The fallout from the college admissions scandal continues, and it’s now produced a second jail sentence. Actress Felicity Huffman was sentenced to 14 days in prison earlier this month for paying $15,000 to boost her daughter’s SAT scores, and Devin Sloane, the founder and CEO of Los Angeles-based water and wastewater company waterTALENT, was sentenced to four months in jail Tuesday. As per CNN’s Eric Levenson, that comes following a guilty plea to conspiracy fraud charges back in May, and the sentence also includes 500 hours of community service and a $95,000 fine.
So, what exactly happened here? Well, the indictment (available from the Department of Justice as a PDF here) states that Sloane paid a total of $250,000 ($200,000 to scandal mastermind Rick Singer through a fake charity, $50,000 to then-USC senior associate athletic director Donna Heinel) to get his son into USC as a water polo recruit, a process that included staging water polo photos. And the description of that in the indictment is really quite something.
Thereafter, on or about June 26, 2017, SLOANE received an e-mail from a graphic designer bearing the subject line, “Water Polo Photo – 06/26/17.” The designer wrote: We researched a few water polo athlete images and the majority are cropped against a background so they can use them in promotional materials (and it takes out undesirable elements from the crowd etc). We were able to adjust the color and complete a clean extraction to mimic this look (attached).
SLOANE responded, “OK, but any chance to put him in a setting that looks like an outdoor [polo] pool?” The graphic designer replied:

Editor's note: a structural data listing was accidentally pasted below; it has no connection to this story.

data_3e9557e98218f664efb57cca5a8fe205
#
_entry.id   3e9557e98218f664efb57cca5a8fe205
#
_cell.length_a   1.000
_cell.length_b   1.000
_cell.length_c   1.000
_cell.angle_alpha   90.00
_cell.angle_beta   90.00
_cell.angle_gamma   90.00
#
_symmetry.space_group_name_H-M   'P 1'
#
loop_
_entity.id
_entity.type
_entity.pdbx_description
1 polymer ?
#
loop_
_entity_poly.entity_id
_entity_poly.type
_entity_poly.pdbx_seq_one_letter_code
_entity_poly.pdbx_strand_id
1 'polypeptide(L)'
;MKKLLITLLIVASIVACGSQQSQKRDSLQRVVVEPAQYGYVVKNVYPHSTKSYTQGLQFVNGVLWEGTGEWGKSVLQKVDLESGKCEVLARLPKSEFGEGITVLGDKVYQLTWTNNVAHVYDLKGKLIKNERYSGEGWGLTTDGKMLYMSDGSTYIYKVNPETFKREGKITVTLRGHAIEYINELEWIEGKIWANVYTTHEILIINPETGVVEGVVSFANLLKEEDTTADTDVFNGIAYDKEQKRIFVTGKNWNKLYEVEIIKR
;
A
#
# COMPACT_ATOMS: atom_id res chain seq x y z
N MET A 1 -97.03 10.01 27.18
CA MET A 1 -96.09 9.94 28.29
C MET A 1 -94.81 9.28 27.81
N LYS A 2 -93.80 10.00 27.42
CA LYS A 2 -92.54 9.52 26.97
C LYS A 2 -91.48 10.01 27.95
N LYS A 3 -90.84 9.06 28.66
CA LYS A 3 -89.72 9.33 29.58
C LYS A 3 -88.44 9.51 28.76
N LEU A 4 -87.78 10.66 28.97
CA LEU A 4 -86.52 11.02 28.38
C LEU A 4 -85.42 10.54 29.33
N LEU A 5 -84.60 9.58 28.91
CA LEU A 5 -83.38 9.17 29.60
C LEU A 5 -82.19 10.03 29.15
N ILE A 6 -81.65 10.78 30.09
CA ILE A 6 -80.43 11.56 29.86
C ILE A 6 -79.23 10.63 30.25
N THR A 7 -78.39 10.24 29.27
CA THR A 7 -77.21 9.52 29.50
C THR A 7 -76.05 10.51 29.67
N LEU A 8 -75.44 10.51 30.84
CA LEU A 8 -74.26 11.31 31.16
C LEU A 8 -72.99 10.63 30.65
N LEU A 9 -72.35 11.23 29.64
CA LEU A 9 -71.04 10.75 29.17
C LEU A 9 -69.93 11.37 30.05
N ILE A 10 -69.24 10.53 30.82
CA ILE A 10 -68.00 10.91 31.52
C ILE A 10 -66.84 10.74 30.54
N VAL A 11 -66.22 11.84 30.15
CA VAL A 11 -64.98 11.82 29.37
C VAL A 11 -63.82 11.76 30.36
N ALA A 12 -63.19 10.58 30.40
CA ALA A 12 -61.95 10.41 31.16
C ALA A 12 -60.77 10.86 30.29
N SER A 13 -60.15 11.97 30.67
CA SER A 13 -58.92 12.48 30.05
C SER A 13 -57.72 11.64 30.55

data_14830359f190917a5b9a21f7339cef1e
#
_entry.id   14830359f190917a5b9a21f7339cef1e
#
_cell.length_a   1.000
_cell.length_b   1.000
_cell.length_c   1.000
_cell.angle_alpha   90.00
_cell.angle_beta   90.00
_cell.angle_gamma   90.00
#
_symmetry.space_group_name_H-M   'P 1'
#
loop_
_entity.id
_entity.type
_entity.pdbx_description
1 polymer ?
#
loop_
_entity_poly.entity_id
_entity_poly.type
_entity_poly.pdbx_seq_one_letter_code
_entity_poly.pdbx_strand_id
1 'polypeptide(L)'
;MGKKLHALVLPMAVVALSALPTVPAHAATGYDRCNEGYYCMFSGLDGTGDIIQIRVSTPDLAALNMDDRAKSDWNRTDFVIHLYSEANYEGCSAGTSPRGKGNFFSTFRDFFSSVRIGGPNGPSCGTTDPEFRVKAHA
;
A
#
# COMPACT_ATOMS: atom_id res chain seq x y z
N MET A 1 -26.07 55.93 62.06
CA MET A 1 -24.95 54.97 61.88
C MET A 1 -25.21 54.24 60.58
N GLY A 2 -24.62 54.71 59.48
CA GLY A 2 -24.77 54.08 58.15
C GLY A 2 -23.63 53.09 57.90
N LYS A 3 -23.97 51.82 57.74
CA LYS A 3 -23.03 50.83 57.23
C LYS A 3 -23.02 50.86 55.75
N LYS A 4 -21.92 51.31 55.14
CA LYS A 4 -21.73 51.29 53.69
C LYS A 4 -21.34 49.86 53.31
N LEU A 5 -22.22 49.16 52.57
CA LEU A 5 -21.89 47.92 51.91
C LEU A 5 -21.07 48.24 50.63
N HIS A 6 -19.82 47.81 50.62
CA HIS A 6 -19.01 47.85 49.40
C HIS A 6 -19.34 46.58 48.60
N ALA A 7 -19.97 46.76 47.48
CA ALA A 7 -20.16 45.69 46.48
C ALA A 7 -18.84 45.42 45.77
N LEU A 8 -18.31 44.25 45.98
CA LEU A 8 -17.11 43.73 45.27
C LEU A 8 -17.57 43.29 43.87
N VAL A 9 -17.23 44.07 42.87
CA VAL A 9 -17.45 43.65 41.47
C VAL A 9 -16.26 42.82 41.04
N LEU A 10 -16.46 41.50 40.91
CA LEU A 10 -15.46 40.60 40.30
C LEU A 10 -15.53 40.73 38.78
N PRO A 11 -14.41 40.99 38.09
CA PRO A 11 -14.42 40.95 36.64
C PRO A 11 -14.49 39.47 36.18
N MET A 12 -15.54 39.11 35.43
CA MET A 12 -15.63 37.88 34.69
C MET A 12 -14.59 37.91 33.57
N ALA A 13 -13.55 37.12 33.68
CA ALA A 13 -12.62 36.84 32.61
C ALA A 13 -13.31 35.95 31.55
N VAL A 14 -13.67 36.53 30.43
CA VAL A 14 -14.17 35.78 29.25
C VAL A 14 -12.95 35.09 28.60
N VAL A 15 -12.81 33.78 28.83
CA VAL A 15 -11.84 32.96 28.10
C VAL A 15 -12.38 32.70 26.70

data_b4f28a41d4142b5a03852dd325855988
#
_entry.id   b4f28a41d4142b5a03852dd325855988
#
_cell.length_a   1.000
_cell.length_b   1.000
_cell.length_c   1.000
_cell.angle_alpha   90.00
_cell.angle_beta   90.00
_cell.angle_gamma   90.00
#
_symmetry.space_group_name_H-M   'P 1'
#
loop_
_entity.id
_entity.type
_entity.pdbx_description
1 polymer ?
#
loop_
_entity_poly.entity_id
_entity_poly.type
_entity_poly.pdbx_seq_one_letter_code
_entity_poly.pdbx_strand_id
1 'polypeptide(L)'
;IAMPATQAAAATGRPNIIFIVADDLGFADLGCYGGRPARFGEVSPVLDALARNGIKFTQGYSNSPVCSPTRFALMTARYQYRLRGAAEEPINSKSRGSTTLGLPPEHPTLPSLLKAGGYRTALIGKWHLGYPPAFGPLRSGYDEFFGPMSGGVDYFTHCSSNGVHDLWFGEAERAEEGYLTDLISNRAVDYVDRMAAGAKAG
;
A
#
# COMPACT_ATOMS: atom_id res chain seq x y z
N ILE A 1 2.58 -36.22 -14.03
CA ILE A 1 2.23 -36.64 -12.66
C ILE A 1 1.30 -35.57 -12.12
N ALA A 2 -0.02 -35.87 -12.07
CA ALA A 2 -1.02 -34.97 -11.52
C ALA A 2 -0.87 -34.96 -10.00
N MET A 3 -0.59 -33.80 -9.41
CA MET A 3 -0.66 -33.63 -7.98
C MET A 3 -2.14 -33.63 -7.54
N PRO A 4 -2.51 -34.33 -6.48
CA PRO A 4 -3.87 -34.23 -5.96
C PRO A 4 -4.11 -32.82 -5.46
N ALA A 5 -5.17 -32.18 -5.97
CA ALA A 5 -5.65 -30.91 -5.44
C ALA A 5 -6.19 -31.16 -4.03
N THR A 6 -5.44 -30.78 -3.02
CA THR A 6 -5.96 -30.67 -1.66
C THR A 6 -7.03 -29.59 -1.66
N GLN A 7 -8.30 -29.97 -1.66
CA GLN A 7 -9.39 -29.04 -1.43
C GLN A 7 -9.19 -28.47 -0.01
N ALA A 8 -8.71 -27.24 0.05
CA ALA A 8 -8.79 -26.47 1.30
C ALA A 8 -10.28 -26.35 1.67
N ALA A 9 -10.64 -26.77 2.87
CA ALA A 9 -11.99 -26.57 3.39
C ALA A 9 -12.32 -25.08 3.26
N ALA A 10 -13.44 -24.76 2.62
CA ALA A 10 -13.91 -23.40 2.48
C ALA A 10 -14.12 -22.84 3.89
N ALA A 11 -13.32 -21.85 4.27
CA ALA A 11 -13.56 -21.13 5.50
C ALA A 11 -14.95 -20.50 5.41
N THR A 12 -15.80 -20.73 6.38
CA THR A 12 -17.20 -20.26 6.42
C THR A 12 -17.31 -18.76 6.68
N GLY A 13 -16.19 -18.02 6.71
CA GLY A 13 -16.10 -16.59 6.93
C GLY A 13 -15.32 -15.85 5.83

We looked for a few shots yesterday but could not find one that was a solid fit (we’re looking within istockphoto for the pool BG scene). We’ll keep looking and should have a few final examples today.
On or about June 27, 2017, SLOANE e-mailed CW-1 a photograph of his son purporting to play water polo, with his right arm and upper torso exposed above the water line. In the e-mail, SLOANE asked, “Does this work??” CW-1 responded: “Yes but a little high out of the water- no one gets that high.”
On or about the following day, June 28, 2017, SLOANE sent CW-1 a photograph in which his son appeared to be lower in the water, with his torso and arm now mostly submerged. SLOANE wrote, “Hope this works . . .” CW-1 replied, “perfect.” In both photographs, SLOANE’s son appears to be using the items SLOANE purchased from Amazon.com a few weeks earlier.
It’s always bad when the prosecutors have receipts, literally in this case. And this also led to Singer (who’s CW-1 there) e-mailing Janke to create a fake profile for Sloane’s son, which included that he was a “perimeter player” who played for the “Italian Junior National Team” and the “LA Water Polo” team. And interestingly, Janke wasn’t even a water polo coach. She was an assistant women’s soccer coach who only worked at USC until 2014, but even after that, she was involved in creating fake profiles for a whole lot of “athletes,” including Lori Loughlin’s daughters Olivia Jade and Isabella Rose.